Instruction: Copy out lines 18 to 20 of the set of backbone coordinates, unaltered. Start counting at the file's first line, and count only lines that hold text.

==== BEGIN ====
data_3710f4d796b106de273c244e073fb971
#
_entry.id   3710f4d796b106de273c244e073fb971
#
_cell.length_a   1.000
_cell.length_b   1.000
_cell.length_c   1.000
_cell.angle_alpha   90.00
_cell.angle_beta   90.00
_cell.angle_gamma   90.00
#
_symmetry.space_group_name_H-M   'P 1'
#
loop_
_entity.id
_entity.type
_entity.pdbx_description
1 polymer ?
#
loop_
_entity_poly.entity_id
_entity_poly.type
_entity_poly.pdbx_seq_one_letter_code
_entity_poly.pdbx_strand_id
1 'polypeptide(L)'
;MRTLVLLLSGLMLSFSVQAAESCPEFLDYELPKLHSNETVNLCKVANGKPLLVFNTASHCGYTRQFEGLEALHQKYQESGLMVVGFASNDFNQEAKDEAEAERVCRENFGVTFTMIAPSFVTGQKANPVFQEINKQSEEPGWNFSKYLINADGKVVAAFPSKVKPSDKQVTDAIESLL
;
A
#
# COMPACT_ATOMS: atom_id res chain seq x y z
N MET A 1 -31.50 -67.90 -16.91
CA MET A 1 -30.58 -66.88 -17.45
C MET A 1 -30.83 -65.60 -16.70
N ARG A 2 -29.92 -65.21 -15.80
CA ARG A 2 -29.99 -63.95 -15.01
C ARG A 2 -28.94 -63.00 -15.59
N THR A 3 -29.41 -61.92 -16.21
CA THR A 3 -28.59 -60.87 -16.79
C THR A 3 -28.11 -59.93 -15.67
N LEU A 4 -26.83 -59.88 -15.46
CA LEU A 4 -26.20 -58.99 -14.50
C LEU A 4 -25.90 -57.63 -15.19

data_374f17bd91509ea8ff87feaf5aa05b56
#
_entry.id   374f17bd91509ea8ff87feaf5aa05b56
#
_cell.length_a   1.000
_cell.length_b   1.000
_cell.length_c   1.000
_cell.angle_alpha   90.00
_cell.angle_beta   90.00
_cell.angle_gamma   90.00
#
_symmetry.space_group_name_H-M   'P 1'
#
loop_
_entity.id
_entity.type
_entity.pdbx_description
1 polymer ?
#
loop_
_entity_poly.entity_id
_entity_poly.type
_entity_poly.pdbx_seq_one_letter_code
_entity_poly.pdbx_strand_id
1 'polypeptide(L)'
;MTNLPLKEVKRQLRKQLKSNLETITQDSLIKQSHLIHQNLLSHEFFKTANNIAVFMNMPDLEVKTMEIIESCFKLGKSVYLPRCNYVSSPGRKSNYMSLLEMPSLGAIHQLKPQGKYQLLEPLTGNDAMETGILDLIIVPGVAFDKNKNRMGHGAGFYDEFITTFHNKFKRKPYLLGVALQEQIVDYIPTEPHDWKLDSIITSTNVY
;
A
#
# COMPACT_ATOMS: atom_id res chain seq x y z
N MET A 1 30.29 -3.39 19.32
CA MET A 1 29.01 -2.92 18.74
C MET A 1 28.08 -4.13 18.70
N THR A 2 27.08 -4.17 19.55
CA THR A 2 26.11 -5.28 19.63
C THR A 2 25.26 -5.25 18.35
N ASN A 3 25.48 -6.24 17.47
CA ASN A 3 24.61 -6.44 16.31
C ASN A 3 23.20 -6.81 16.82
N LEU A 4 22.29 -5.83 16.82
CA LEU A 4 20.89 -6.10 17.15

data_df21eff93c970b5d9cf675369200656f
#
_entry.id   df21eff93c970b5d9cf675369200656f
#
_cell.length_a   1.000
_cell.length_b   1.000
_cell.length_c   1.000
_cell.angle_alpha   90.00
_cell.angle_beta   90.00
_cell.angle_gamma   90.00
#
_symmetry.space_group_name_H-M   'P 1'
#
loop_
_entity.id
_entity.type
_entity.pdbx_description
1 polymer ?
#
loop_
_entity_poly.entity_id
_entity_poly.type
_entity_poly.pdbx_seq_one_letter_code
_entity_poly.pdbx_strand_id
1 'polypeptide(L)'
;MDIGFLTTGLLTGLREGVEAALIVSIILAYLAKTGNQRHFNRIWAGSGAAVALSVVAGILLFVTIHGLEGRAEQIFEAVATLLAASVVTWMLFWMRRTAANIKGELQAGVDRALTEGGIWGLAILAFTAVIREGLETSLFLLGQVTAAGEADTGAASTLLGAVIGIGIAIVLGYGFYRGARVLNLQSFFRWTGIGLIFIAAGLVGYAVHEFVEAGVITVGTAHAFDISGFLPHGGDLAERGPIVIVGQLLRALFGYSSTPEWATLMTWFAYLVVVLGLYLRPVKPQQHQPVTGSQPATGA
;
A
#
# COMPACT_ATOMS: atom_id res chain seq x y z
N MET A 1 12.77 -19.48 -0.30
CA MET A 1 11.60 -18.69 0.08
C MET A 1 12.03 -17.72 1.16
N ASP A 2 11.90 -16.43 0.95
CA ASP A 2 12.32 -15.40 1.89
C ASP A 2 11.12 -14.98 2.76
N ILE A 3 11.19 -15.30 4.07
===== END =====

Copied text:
1 polymer ?
#
loop_